Corsair Sabre RGB Pro Wireless Mouse – Putting Fun in Functionality
It’s a hard ask to tempt me into playing games on PC. As someone born and bred on the Super Nintendo, only to then grow up immersing myself in the exclusives stemming from both Nintendo and PlayStation, I must admit that those who played games on PC seemed a bit unusual to me. I’ve tried to dip my toes in on occasions but the act of playing with a mouse and keyboard never quite resonated, but my biases were being put to the test thanks to Corsair and the Sabre RGB Pro Wireless Mouse, a potential tool in flipping me to the PC side.
Though I rarely dabbled in PC gaming, some slower, more meticulous titles such as Age Of Empires, XCOM, or Gears Tactics always drew me in, because they rarely pushed back against my lack of PC gaming fluency, but modern mice, such as the Sabre, are designed for faster-paced titles, for titles that test your reflexes and demand your best tricks – and so, embracing the occasion, I tested it with some of the finest FPS’ available. Thanks to XBOX Gamepass, I tested myself (just as much as the mouse) on the Halo titles, DOOM Eternal, and many fast-paced shooters that put me through my paces. With a bit of sensitivity tuning early on, it wasn’t long before I was ripping and tearing my way through the legions of demons, or wave after wave of Covenant with a degree of confidence. A level of speed and control, that I’d rarely experienced with a controller in hand made combat sequences easier than they’d ever felt, and the Sabre was enabling it.
As my confidence grew, as did my interest in experimenting with the DPI. The Sabre Pro Wireless has a max DPI of 26000, and while I did feel like I had hit a point of diminishing returns prior to that stage, it wasn’t hard to see how the most hardcore would continue to benefit even more capable players than I. The DPI switch itself is hidden in plain sight well, with its smooth surface reducing the chance of accidental clicks. Though more textured than the DPI button, the sides of the mouse are still a little too lacking, and I did feel myself losing my grip on the mouse from time to time, the mouse is quite light for its size as well, so it feels like it can get it’s getting away from you a bit at times due to that slight lack of extra grip.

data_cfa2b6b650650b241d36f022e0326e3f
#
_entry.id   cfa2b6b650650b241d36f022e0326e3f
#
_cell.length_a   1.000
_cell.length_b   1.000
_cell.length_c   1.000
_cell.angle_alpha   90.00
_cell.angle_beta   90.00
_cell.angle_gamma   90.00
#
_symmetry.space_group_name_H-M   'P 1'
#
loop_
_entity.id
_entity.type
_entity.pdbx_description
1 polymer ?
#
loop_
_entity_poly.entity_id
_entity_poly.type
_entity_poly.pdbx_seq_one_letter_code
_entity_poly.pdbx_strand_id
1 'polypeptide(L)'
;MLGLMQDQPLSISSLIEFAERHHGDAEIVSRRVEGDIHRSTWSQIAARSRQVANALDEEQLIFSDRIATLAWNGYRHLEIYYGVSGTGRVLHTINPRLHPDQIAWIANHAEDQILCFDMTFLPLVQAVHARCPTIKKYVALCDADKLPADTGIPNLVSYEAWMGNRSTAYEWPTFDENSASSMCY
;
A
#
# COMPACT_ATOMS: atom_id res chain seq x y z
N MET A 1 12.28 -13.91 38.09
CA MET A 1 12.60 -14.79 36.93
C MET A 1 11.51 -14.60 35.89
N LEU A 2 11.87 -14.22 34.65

As a wireless mouse, the Sabre’s battery life is quite respectful, lasting more than a week at a time before needing a recharge. The Sabre comes with a generously sized USB-C cable, and the charge time itself is seriously small before you can disconnect and get back to business without restraint. Of course, if your games or work can’t wait for your mouse to charge, that’s no matter, with it connecting to your PC and instantly toggling to a wired mode without fuss. Importantly, the buttons, both the two left, and right buttons, as well as those on the mouse’s side all push back just the right amount, no matter the purpose.
Of course, gaming mice, are not only supposed to be functional, but they’re often serving, along with other peripherals, as a fashion accessory, and in this space, the RGB in the Sabre Pro Wireless is a bit underwhelming. It isn’t doing a hell of a lot in this space, and what little it does is often obscured by the player’s hand anyway.
Have I joined the land of the free on the PC side of the fence? Most certainly not, there’s too much that I would still be leaving behind, but my appreciation for those who play with keyboard and mouse has grown exponentially thanks to my time with the Sabre RGB Pro Wireless Mouse. It’s quite basic in a number of ways, but it’s comfortable, has a decent battery life, and fulfils the basic needs of any wireless gaming mouse. It’s just that if you’re looking for something a bit more than the basics, it’s quickly exposed.